This 56-registration Mercedes Sprinter van is used as a Mobile Radiation Detection Unit. It is operated jointly by HM Revenue and Customs, the Home Office and the Police. The livery can be adapted to show who is using the vehicle. It has two clear light bars on the roof as well as two amber flashing beacons. It is part of Programme Cyclamen which monitors ports, airports and major thoroughfares for radioactive material being carried illegally (potentially to make a dirty bomb).
This is a mock-up of a similar radiation detection vehicle with slightly different livery. It is one of a number of marked and unmarked vehicles which cost around £350,000 each. They contain specialist detection equipment which means that they can drive down the side of a truck and are able to detect if any radioactive substances are inside.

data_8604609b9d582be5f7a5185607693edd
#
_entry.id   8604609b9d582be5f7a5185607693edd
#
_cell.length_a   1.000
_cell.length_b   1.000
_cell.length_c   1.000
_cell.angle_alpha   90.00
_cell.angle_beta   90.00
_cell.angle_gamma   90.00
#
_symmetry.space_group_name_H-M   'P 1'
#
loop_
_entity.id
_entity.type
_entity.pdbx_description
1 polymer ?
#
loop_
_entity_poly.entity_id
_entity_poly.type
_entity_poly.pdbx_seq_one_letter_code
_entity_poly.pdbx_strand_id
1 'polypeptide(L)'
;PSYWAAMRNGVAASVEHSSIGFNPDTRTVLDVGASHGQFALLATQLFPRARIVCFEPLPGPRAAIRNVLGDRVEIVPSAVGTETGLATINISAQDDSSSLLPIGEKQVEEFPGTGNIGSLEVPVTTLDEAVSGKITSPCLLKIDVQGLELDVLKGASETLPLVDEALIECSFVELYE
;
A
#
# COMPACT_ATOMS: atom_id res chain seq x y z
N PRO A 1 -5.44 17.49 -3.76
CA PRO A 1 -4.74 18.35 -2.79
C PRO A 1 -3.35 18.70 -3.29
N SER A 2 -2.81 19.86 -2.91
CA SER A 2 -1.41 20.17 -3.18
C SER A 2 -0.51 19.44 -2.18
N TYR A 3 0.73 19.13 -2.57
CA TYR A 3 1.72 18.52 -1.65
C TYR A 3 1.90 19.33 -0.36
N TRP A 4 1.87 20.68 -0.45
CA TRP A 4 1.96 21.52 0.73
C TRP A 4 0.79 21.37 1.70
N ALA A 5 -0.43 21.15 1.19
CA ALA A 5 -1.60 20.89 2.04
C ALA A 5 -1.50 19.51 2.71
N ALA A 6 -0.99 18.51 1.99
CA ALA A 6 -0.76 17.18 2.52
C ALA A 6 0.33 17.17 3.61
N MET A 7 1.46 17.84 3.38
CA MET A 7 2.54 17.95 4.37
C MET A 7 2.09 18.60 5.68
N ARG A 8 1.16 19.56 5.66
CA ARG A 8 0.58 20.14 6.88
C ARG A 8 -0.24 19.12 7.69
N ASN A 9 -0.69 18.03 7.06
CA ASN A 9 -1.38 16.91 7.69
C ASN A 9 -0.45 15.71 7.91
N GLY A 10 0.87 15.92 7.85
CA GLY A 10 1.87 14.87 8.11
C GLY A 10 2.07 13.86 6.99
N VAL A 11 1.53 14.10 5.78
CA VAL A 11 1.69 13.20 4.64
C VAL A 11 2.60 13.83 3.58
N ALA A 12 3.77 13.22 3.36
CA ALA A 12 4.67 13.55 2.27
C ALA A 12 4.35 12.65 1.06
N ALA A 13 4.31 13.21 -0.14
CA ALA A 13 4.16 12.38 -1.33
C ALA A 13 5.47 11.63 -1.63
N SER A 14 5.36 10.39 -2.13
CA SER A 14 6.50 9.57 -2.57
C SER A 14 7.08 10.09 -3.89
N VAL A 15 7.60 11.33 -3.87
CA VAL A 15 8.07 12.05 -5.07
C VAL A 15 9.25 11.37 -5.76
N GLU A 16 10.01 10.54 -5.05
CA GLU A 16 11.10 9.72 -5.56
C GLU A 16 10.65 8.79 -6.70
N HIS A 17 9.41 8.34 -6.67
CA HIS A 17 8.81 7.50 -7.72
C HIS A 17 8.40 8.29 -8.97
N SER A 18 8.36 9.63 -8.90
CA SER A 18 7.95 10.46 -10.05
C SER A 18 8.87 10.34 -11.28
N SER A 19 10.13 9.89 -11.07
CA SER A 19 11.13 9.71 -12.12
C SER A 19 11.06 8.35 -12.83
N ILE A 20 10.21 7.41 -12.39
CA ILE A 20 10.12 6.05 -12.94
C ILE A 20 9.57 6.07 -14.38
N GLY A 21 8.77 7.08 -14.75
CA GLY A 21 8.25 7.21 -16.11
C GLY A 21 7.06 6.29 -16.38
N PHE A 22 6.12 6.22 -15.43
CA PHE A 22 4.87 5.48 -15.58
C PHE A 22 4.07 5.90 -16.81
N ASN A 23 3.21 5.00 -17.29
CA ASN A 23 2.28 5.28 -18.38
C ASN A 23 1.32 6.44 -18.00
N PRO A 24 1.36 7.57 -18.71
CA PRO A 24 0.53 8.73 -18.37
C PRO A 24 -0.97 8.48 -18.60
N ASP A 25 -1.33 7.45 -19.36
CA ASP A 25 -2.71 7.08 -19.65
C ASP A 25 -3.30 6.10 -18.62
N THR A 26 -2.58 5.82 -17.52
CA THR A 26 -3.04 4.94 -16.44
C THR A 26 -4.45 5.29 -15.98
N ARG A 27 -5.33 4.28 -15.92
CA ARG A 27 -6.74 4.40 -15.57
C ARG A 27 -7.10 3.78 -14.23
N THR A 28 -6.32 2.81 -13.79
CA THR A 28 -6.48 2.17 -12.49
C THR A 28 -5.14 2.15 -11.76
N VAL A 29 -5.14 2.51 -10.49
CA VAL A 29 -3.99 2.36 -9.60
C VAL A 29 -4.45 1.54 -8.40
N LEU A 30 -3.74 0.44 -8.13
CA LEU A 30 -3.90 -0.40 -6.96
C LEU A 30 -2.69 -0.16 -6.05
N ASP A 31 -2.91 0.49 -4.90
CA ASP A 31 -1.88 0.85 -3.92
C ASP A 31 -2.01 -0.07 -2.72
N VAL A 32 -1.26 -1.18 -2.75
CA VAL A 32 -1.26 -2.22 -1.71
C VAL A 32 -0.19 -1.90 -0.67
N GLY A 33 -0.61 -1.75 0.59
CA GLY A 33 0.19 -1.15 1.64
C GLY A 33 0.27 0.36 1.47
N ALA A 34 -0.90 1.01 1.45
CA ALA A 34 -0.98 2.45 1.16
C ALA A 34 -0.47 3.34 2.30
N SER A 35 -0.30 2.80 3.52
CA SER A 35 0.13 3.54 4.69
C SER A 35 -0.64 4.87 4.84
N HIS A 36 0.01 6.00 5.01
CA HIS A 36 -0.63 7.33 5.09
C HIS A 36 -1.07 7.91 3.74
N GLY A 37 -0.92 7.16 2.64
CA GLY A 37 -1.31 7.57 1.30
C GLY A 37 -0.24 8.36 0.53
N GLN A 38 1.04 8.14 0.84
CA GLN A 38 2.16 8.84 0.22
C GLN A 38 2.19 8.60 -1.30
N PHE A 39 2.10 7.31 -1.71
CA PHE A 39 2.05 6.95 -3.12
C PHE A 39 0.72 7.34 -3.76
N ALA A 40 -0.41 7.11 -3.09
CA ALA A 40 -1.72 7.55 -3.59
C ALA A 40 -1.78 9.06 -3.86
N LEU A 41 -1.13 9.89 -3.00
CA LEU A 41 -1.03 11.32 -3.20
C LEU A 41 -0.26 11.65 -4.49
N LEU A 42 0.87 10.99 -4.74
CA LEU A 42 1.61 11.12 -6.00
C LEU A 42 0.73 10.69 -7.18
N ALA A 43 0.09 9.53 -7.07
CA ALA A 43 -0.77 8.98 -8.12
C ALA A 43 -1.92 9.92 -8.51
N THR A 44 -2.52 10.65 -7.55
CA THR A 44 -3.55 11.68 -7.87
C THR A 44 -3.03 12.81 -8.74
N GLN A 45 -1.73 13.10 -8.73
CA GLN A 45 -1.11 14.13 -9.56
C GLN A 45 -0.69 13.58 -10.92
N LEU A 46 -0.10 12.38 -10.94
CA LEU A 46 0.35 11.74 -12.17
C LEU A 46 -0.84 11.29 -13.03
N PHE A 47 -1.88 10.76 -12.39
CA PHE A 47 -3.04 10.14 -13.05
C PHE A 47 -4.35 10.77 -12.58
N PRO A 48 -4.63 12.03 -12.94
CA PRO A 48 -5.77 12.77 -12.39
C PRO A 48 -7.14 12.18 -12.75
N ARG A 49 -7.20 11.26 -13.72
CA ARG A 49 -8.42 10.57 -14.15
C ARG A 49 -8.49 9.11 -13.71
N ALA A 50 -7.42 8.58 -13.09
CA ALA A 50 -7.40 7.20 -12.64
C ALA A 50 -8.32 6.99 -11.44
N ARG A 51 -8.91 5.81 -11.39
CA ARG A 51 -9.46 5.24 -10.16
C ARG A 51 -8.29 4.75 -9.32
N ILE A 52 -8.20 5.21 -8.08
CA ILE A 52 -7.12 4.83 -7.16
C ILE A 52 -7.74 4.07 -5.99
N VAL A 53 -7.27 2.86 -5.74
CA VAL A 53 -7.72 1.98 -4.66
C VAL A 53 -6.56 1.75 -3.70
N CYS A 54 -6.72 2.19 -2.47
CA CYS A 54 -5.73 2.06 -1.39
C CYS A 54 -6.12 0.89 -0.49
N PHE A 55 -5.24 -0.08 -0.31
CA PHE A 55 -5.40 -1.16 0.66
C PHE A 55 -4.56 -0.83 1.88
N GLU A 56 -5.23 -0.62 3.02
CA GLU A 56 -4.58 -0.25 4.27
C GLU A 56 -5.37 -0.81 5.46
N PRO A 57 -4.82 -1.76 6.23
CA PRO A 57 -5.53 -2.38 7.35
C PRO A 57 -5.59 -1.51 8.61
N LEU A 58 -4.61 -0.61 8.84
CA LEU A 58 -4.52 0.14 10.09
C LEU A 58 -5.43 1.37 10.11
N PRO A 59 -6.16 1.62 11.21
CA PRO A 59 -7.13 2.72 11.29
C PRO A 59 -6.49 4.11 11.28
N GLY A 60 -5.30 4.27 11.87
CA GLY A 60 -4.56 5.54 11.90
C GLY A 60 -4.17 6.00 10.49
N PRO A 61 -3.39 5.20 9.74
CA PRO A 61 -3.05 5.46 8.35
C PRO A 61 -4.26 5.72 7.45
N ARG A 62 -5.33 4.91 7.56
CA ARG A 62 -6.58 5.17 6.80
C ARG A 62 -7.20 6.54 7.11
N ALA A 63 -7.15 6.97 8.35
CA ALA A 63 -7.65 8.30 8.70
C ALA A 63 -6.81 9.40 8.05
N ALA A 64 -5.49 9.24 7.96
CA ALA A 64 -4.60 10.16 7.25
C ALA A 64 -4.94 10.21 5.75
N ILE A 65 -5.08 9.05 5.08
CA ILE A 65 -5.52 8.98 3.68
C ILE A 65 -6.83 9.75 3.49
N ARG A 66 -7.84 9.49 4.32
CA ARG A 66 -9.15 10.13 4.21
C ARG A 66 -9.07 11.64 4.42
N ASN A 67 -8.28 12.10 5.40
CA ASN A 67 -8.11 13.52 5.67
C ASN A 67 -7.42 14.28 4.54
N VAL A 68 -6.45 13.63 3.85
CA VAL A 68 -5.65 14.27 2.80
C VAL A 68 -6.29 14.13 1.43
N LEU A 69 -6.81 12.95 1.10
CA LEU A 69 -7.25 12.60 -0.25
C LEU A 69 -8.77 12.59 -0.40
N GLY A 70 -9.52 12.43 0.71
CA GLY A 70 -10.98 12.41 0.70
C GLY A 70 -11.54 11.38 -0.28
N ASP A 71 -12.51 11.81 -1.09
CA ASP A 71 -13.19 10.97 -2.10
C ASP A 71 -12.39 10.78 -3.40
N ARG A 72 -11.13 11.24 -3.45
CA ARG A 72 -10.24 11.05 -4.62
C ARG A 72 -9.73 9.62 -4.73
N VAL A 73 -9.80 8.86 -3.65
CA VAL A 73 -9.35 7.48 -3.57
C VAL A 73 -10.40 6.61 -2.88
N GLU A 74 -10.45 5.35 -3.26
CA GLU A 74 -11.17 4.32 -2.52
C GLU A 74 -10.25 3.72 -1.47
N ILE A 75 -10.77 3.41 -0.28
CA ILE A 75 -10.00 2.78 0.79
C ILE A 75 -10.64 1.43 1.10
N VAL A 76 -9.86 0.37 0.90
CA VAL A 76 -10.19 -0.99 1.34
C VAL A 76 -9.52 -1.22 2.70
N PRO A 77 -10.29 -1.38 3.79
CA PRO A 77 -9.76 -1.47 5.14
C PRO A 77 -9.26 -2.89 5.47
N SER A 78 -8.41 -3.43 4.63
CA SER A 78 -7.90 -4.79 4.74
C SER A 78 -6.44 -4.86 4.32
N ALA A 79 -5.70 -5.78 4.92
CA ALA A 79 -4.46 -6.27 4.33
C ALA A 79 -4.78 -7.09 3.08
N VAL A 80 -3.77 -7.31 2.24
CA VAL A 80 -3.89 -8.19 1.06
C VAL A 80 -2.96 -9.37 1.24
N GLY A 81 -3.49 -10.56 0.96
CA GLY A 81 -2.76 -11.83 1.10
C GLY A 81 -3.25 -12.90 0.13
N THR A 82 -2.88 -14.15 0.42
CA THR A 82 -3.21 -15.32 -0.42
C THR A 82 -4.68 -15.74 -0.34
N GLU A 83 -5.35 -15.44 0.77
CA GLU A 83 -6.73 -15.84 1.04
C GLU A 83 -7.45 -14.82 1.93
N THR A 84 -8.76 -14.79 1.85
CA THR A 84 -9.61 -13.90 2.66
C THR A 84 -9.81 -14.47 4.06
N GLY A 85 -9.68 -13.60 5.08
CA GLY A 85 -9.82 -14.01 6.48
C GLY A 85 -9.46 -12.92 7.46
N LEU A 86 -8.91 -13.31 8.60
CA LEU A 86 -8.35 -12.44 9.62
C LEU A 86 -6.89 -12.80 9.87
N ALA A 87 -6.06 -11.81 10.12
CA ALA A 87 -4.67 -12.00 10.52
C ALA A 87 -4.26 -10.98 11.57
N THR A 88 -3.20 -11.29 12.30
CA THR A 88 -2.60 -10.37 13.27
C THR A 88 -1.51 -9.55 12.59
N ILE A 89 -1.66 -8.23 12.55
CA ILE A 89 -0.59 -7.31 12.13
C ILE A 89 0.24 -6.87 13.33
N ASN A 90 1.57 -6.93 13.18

VE54 ELV is a Renault Master an that is used in the special role of vehicle fuel testing. The vehicle wears an orange, yellow and blue side stripe as well as the operators logo and name on the side.
Vehicles using the road in the UK have to pay an excise duty on the fuel they use. This mobile laboratory has been specially created to enable vehicle fuels to be tested at the roadside rather than being sent away for analysis. The most common breaches of law are using red diesel and ‘home-made’ fuel from cooking oil.
The rear view of the van showing its high visibility markings, chemical warning signs and a single orange light bar.